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“I did find it difficult to get momentum,” he confessed last night.

But the more immediate issues last week left Kelly in a difficult spot and he was given the weekend to reflect on the matters raised by his colleagues. It was clear by Thursday afternoon, however, that he had, in the words of one person who attended, “lost the room”.

Labour may have engaged in internal revolutions in the past, but previous party leaders were less conspicuously given the nudge.

In comparison, Kelly has been forced to walk the plank – even if his colleagues stood four-square behind him on the Leinster House plinth as he made his departure, news of which was delivered via an emotional speech during which he paused several times to compose himself.

Last night a political wake was being held for him in the Dáil visitors’ bar. Labour was publicly closing ranks again, avoiding the privacy of the members’ bar. None of those supporting their leader in his personal sorrow were going to be seen to take any pleasure in his downfall.

Indeed there was a public handshake between Kelly and his rival in the leadership just two years ago, Aodhán Ó Ríordáin, at the official departure on the plinth earlier in the evening. Kelly said he had always received the full support of his education spokesman.

The public saw snatches of Kelly in tough-guy posturing during the water charges crisis, when he was environment minister. But they may have assumed it was a tough-guy stance in a mission-critical government role.

Yet, tellingly, he was by then already unpopular among some officials within the department.

Kelly lost some key staff in recent times.

A major departure was that of his political director, Cónán Ó Broin, who abruptly decided that he wanted to go travelling last summer.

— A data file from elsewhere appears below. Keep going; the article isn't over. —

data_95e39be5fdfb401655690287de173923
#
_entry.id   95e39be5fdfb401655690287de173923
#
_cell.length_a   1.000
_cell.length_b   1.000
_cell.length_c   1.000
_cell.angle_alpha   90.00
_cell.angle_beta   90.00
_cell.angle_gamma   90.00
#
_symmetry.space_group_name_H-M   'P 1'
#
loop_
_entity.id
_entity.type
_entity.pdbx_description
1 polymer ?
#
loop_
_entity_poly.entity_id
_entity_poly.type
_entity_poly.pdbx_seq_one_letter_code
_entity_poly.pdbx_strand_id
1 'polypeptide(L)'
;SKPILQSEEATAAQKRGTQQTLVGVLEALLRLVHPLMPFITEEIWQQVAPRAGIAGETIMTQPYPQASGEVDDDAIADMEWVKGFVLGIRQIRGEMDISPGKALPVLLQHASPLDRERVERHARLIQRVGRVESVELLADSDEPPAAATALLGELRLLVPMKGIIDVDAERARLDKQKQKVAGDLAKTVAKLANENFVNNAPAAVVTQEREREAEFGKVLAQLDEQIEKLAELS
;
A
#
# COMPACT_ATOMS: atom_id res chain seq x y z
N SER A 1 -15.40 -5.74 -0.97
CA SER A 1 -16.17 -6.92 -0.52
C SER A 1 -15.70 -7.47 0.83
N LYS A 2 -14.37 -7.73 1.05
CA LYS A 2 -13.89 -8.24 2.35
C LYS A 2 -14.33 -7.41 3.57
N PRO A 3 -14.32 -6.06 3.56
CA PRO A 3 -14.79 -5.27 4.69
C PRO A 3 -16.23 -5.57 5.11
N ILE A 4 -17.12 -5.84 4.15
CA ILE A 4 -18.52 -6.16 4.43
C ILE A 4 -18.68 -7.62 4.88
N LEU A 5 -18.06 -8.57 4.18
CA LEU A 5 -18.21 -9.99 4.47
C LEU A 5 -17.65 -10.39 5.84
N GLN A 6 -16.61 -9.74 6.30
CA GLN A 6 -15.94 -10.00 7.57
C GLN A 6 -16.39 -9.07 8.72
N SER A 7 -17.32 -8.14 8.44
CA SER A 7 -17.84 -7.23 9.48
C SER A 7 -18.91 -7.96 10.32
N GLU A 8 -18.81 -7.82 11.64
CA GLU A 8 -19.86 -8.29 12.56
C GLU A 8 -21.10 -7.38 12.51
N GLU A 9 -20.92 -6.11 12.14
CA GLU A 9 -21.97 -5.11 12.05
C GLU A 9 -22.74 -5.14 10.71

Kelly paid tribute to him and another former staff member, Siobhán de Paor, who left her position as an adviser last summer.

A well-placed source said last night: “You can’t rule the parliamentary party if don’t you have a strong office of staff and advisers. He never had the parliamentary party and he never had the others either. So it became very difficult to dominate, although he did try.”

Some people did speak to Mr Kelly about his tendency to raise his voice when impassioned, which he has demonstrated in the Dáil, and it was also noted last night that he did not play a prominent role in the party’s huge ground-level effort to win the Dublin Bay South by-election last July.

Nonetheless, Mr Kelly hailed Ivana Bacik’s election, hardly realising she was poised to be his successor less than a year later, having longer Oireachtas experience and a higher level of public recognition.

Ms Bacik is the “unanimous” choice of the parliamentary party, a source said. However, the task facing her could not be more challenging. As Kelly himself joked on the plinth: “If there was a choice between saving the world and saving the Labour Party, the world would be easier.”